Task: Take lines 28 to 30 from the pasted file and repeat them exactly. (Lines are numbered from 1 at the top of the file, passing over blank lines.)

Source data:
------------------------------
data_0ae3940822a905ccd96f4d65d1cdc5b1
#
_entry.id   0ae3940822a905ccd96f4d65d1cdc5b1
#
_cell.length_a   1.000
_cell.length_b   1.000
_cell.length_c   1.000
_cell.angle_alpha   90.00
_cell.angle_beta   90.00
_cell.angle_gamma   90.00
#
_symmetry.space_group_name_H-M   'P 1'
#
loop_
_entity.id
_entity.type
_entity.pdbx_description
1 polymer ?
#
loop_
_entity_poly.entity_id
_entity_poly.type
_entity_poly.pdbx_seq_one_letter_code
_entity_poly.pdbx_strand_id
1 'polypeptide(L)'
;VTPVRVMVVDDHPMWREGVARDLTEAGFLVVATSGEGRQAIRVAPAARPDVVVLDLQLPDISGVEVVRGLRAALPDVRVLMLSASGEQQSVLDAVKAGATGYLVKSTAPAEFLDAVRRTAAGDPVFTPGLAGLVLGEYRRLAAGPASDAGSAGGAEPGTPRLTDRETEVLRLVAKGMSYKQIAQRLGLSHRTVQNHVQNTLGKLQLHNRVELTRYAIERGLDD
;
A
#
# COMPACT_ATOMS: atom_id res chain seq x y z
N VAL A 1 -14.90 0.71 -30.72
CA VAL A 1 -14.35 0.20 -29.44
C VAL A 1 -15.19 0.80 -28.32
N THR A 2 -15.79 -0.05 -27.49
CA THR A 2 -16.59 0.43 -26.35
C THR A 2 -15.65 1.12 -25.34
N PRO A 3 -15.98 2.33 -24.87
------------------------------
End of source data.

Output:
A
#
# COMPACT_ATOMS: atom_id res chain seq x y z